The forensic audit conducted by the audit firm of PriceWaterHouseCoopers on behalf of the Federal Government on the operations of the Nigerian National Petroleum Corporation [NNPC] has indicted the management of the national oil company for various questionable transactions.
Part of the recommendations include that the Nigerian Petroleum Development Company, NPDC, the upstream subsidy of the NNPC should refund about $1.48billion to the Federation Account for various unreconciled transactions.
More details of report to come.
President Goodluck Jonathan had on Monday publicly received the report a day after a former Governor of the Central Bank of Nigeria [CBN], Chukwuma Soludo, wrote a long, acerbic article accusing the managers of the Nigerian economy of misappropriating over N30trillion of public funds, including several billions in oil money.
The forensic audit was commissioned following allegation by the immediate past Governor of the CBN, Lamido Sanusi, that about $20 billion oil money was missing from the NNPC.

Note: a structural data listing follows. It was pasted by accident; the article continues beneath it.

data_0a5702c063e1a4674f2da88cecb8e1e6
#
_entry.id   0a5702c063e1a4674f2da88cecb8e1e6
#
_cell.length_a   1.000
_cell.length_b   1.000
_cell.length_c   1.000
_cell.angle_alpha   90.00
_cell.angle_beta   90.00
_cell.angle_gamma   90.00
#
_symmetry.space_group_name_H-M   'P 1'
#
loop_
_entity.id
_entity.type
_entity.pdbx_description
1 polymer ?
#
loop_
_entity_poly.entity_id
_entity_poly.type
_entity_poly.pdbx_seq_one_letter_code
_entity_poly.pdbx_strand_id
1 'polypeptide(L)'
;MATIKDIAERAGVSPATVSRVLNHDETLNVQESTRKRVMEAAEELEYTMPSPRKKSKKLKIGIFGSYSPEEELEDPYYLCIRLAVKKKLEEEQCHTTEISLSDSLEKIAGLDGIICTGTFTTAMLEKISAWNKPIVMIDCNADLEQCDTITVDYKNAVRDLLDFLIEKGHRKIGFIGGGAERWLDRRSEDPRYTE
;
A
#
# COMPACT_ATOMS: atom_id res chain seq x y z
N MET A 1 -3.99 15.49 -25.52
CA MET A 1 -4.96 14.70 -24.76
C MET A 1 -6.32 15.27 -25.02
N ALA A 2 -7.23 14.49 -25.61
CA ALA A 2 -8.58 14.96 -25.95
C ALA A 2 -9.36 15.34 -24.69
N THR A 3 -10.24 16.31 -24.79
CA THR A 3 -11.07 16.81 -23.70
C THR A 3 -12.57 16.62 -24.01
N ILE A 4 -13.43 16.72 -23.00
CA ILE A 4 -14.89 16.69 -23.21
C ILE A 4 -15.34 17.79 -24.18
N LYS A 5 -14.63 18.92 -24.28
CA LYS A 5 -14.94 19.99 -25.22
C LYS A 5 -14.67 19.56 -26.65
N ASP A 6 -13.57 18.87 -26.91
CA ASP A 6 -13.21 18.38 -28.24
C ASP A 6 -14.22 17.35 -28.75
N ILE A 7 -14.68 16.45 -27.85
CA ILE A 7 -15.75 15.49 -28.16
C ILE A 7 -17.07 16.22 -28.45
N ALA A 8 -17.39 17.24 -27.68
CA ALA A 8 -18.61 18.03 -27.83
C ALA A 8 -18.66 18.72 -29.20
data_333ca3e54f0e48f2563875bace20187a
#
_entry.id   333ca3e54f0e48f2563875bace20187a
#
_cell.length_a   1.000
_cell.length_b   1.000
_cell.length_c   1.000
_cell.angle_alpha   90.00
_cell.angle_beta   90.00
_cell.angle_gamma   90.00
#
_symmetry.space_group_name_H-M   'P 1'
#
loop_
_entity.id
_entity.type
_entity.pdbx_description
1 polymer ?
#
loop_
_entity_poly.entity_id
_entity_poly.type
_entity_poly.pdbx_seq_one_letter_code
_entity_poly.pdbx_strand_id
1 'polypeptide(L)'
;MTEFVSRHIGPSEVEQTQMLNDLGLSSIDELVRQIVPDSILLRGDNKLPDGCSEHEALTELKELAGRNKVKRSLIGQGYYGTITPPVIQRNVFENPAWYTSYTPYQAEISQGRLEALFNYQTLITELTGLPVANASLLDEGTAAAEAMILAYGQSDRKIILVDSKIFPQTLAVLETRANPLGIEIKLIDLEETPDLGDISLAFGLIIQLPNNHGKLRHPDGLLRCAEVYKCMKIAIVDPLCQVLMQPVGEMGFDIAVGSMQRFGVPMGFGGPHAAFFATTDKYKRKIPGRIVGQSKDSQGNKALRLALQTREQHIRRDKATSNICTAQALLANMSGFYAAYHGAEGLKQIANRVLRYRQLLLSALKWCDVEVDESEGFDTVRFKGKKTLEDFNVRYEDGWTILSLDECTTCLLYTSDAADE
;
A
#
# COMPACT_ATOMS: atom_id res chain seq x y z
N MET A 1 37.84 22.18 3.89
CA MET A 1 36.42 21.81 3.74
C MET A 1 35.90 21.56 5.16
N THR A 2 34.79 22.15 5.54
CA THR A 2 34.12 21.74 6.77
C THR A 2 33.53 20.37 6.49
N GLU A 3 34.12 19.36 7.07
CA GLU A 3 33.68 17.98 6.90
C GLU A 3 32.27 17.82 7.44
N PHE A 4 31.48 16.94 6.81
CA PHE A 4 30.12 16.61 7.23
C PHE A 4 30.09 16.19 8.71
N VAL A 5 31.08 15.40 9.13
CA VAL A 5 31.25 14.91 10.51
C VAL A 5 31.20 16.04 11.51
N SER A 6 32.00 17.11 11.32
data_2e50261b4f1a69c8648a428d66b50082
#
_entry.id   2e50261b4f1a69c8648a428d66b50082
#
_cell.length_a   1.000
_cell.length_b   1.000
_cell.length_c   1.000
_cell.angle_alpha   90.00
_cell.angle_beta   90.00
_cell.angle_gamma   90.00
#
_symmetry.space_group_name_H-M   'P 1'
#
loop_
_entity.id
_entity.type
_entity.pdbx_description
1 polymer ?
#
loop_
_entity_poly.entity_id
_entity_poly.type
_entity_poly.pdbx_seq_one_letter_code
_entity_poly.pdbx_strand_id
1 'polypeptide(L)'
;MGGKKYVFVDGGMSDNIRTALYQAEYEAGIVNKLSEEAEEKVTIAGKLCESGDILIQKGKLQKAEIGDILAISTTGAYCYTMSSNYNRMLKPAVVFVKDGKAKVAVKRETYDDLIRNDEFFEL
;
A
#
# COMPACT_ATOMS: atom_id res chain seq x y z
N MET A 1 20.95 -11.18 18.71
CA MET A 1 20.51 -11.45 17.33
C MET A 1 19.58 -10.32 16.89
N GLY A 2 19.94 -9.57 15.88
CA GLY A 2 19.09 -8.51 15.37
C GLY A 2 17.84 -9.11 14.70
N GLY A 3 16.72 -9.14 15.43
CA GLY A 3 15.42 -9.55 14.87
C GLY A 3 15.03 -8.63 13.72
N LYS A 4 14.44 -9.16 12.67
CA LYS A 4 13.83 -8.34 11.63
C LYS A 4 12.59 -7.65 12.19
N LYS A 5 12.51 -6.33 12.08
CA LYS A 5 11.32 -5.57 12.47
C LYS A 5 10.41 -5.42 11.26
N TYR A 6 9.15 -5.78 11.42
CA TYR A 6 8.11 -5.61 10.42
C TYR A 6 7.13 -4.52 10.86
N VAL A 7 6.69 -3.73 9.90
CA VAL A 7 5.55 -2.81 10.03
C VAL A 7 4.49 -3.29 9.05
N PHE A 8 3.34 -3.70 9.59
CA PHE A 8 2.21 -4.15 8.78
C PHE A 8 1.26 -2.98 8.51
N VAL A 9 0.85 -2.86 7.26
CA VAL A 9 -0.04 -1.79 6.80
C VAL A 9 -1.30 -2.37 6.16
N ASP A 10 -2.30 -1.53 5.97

The Presidency had on March 12, 2014 announced, through a statement by the president’s spokesperson, Reuben Abati, that it had authorised the engagement of reputable international firms to carry out the forensic audit of the accounts of the NNPC.
The allegation that the huge amount had been stolen was raised in 2013 by a former governor of the Central Bank of Nigeria, Lamido Sanusi, who is now the Emir of Kano.
Mr. Sanusi said as much as $49 billion was diverted by state oil company, Nigerian National Petroleum Corporation, NNPC.
He later reviewed the amount to $20 billion, and called for investigations after writing to President Goodluck Jonathan.
A Senate probe into the allegation yielded no result. Mr. Sanusi was later fired by President Jonathan after he was accused of “financial recklessness”.
The government said no money was missing, but promised a forensic investigation of NNPC.
In April 2014, the Minister of Finance, Ngozi Okonjo-Iweala, announced the appointment of the accounting firm, PriceWaterHouseCoopers (PwC), to conduct a detailed investigation into the accounts and activities of NNPC.
The minister said the investigation, under the supervision of the Office of the Auditor-General of the Federation, would take about 16 weeks.
That schedule meant at most by September 2014 ending, the report should have been ready. A two-month delay meant the report should have been ready by November.
But the government only publicly received the report on Monday.
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